BLACK PANTHER: WAKANDA FOREVER
Starring: Letitia Wright, Angela Bassett, Lupita Nyong’o, Danai Gurira, Tenoch Huerta Mejía, Dominique Thorne, Winston Duke, Florence Kasumba, Michaela Cole, Martin Freeman, and Julia Louis-Dreyfus
Director: Ryan Coogler
Wakanda Forever is an emotional film carrying a lot of weight, and director Ryan Coogler adeptly balances that weight on his shoulders. He delicately crafts an intimate story about grief while still delivering timely humor and great action, allowing for some messy “studio” sections of the 180-minute runtime to feel less hollow. Propelled by devastatingly powerful performances from returning stars Angela Bassett (Ramonda), Letitia Wright (Shuri), Lupita Nyong'o (Nakia) and Danai Gurira (Okoye), not to mention stand-out newcomers Tenoch Huerta (Namor) and Dominique Thorne (Riri Williams), Wakanda Forever thrives off its palpable passion both in front of and behind the camera.
For context, I think Black Panther is merely a slightly-better-than-average MCU movie. With that in mind, the individual moments I enjoyed in Wakanda Forever are better than the ones I enjoyed in Black Panther; however, the latter works better as a movie-watching experience. Honestly, given the circumstances, it’s impressive that Wakanda Forever works as well as it does, but it has issues. Mostly, it tries to do too much by essentially tackling three origin stories while touching on similar themes as its predecessor, making it feel like an overlong (minor) retread. Still, typical MCU-quality action and poignant moments paying tribute to Chadwick Boseman keep it engaging.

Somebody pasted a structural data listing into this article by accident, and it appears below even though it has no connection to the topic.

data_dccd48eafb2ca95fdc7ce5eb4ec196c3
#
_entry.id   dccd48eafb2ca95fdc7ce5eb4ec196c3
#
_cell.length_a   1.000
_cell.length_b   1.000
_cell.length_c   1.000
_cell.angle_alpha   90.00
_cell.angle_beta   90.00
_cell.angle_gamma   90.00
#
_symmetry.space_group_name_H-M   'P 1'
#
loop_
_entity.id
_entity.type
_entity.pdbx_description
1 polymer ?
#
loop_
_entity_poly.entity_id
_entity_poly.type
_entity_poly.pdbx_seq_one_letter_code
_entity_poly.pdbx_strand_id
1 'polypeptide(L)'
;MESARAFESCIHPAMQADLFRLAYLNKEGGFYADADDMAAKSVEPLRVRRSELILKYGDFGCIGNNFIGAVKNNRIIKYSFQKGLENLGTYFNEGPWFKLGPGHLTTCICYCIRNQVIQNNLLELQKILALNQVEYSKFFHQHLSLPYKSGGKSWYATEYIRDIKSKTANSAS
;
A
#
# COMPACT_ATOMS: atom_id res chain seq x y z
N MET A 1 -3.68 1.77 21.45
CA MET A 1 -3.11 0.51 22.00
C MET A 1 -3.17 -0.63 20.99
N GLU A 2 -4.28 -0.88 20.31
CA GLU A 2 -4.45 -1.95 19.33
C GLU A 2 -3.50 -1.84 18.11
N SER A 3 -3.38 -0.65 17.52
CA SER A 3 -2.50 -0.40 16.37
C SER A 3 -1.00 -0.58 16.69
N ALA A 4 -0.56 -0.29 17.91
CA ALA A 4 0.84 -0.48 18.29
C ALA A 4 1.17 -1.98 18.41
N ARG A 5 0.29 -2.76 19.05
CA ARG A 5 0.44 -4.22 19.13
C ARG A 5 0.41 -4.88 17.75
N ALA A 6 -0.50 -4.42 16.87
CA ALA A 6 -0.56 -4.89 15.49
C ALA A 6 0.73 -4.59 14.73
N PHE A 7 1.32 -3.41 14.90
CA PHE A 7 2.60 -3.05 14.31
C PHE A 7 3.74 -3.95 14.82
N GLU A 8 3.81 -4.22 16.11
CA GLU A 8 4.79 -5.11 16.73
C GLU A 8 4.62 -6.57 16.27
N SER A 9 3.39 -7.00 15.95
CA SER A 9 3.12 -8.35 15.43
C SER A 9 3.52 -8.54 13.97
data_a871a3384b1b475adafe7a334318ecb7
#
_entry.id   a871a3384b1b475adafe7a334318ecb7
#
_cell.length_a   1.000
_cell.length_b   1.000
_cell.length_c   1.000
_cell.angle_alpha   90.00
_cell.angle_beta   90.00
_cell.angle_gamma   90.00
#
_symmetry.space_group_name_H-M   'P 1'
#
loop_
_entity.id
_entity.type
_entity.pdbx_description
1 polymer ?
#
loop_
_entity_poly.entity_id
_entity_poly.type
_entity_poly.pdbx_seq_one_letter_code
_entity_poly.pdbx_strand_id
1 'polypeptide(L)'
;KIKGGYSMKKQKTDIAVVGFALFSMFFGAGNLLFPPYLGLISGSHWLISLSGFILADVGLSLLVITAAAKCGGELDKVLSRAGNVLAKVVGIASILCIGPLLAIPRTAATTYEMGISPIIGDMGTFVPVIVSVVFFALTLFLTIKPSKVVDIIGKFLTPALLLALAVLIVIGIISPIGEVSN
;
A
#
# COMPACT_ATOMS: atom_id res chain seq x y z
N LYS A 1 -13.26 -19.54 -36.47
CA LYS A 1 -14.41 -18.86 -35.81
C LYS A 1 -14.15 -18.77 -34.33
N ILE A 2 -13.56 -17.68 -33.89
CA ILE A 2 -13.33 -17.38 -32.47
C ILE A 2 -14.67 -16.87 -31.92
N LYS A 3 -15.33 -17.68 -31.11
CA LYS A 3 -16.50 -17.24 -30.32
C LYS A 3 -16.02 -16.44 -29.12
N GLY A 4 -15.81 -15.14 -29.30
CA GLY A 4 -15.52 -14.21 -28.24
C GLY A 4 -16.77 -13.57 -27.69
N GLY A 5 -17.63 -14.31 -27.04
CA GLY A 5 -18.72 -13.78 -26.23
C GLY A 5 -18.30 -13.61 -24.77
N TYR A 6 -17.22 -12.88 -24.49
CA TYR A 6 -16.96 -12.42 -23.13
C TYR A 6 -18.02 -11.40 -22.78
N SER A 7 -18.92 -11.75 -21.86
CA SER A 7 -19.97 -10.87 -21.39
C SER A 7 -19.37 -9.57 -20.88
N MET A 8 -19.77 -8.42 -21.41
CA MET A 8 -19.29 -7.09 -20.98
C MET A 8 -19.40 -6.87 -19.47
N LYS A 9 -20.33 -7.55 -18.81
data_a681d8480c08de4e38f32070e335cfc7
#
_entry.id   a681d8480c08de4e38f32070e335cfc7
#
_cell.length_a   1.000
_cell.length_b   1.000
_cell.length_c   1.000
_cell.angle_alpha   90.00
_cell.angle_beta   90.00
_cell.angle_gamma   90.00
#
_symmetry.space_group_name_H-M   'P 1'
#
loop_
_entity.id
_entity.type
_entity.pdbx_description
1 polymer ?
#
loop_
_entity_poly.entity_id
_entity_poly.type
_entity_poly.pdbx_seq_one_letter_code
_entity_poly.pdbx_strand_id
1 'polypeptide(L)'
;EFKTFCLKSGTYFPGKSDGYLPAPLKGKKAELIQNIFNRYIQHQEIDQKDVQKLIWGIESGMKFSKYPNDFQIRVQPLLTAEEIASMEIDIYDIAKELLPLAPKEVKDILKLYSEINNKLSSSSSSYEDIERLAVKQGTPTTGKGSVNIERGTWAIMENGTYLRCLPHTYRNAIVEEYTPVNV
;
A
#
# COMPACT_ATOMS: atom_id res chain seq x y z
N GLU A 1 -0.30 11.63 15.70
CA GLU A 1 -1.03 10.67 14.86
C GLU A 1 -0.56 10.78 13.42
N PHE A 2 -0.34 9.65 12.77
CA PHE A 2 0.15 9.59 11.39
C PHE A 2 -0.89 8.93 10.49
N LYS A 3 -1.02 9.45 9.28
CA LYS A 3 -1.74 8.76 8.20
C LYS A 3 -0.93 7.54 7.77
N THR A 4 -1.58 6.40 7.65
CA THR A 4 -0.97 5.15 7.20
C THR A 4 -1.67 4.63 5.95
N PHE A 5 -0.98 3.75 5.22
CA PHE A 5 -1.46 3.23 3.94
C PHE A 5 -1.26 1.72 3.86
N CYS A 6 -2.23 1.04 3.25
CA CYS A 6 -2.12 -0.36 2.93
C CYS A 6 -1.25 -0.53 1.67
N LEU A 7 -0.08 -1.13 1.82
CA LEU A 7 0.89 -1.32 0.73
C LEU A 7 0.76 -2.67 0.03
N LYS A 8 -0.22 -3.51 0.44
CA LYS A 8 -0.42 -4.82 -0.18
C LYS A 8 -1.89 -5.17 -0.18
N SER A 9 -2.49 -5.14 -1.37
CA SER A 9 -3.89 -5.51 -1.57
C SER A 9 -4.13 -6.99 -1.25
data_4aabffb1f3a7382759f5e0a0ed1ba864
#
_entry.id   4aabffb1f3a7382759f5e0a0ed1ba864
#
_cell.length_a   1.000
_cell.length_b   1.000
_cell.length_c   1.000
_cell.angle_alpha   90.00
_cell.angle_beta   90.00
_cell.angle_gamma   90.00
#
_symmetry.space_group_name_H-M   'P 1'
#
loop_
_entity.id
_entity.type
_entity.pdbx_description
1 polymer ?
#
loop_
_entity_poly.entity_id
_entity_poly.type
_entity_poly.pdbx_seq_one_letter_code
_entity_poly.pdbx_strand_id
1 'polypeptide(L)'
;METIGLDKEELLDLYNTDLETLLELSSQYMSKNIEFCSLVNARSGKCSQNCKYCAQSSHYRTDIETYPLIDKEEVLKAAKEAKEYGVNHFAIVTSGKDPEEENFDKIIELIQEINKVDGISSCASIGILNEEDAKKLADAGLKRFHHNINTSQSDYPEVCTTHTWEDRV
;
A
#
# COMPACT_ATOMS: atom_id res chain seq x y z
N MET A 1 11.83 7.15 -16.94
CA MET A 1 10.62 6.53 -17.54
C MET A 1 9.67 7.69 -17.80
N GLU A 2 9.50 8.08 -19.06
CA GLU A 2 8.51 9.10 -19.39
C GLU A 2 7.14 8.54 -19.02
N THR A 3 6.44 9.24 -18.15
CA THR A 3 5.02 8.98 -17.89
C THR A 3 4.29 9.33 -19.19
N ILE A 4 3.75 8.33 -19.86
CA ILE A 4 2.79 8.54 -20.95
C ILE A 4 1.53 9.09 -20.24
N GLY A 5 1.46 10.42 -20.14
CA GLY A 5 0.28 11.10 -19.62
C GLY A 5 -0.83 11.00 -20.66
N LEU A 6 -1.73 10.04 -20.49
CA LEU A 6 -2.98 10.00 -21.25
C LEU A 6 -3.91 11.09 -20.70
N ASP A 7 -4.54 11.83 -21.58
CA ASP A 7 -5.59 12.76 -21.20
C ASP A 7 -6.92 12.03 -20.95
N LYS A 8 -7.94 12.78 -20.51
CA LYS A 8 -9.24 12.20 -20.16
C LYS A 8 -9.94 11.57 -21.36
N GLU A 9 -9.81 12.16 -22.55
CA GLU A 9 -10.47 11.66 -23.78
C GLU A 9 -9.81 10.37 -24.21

With the untimely passing of Chadwick Boseman, the big question was going to be “who will now take up the mantle of Black Panther?” But, really, who cares? Because this is the Angela Bassett show. Her strong and composed performance is the heart of this film, along with some poignant tributes to Boseman and his character. Beyond that, however, this is yet another middle of the pack Phase Four entry. Yes, there are some great action sequences, but this feels less cohesive and fleshed out than the first one, which is unacceptable given this film’s nearly three hour runtime. The late Boseman is missed.
The Black Panther sequel is here, and, as can happen with sequels of this nature, it can’t quite live up to the legacy of its predecessor, nor the star-shaped hole at its center. Wakanda Forever pays tribute to Chadwick Boseman in more than one emotional form, and it has a lot of things to like throughout; however, its structure is overlong and somewhat messy in the first act, especially in the editing. It gets better as it goes along though, and Tenoch Huerta’s performance as Namor establishes a formidable MCU villain as Ryan Coogler once more thematically addresses colonization.